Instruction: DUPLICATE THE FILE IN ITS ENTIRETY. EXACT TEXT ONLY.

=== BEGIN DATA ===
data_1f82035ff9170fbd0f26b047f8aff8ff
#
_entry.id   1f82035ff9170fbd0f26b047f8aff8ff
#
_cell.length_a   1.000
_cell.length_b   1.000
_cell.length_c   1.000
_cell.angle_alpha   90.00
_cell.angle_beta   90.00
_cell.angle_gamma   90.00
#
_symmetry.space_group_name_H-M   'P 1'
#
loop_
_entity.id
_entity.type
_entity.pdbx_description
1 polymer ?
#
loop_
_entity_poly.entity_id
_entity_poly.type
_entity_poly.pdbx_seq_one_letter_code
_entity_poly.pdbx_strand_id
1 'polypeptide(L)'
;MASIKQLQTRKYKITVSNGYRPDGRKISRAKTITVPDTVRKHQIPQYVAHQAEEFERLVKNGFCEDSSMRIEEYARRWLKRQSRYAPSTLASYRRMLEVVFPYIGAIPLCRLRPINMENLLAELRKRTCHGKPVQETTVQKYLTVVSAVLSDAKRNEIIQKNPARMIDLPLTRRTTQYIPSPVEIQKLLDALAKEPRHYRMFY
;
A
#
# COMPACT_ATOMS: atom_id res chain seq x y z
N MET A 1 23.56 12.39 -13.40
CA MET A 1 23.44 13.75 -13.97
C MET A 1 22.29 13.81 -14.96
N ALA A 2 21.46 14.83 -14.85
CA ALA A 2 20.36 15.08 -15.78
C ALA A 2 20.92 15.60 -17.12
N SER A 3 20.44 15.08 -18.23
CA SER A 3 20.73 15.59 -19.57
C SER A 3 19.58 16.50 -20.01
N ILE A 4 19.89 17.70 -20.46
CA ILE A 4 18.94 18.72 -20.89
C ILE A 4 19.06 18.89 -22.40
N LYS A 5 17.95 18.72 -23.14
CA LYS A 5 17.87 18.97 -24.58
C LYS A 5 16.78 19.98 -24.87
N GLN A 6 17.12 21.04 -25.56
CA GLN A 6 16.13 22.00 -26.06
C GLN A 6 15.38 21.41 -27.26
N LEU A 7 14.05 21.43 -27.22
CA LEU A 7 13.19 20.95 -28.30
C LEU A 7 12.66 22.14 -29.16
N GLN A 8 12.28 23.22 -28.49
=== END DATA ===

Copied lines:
data_1f82035ff9170fbd0f26b047f8aff8ff
#
_entry.id   1f82035ff9170fbd0f26b047f8aff8ff
#
_cell.length_a   1.000
_cell.length_b   1.000
_cell.length_c   1.000
_cell.angle_alpha   90.00
_cell.angle_beta   90.00
_cell.angle_gamma   90.00
#
_symmetry.space_group_name_H-M   'P 1'
#
loop_
_entity.id
_entity.type
_entity.pdbx_description
1 polymer ?
#
loop_
_entity_poly.entity_id
_entity_poly.type
_entity_poly.pdbx_seq_one_letter_code
_entity_poly.pdbx_strand_id
1 'polypeptide(L)'
;MASIKQLQTRKYKITVSNGYRPDGRKISRAKTITVPDTVRKHQIPQYVAHQAEEFERLVKNGFCEDSSMRIEEYARRWLKRQSRYAPSTLASYRRMLEVVFPYIGAIPLCRLRPINMENLLAELRKRTCHGKPVQETTVQKYLTVVSAVLSDAKRNEIIQKNPARMIDLPLTRRTTQYIPSPVEIQKLLDALAKEPRHYRMFY
;
A
#
# COMPACT_ATOMS: atom_id res chain seq x y z
N MET A 1 23.56 12.39 -13.40
CA MET A 1 23.44 13.75 -13.97
C MET A 1 22.29 13.81 -14.96
N ALA A 2 21.46 14.83 -14.85
CA ALA A 2 20.36 15.08 -15.78
C ALA A 2 20.92 15.60 -17.12
N SER A 3 20.44 15.08 -18.23
CA SER A 3 20.73 15.59 -19.57
C SER A 3 19.58 16.50 -20.01
N ILE A 4 19.89 17.70 -20.46
CA ILE A 4 18.94 18.72 -20.89
C ILE A 4 19.06 18.89 -22.40
N LYS A 5 17.95 18.72 -23.14
CA LYS A 5 17.87 18.97 -24.58
C LYS A 5 16.78 19.98 -24.87
N GLN A 6 17.12 21.04 -25.56
CA GLN A 6 16.13 22.00 -26.06
C GLN A 6 15.38 21.41 -27.26
N LEU A 7 14.05 21.43 -27.22
CA LEU A 7 13.19 20.95 -28.30
C LEU A 7 12.66 22.14 -29.16
N GLN A 8 12.28 23.22 -28.49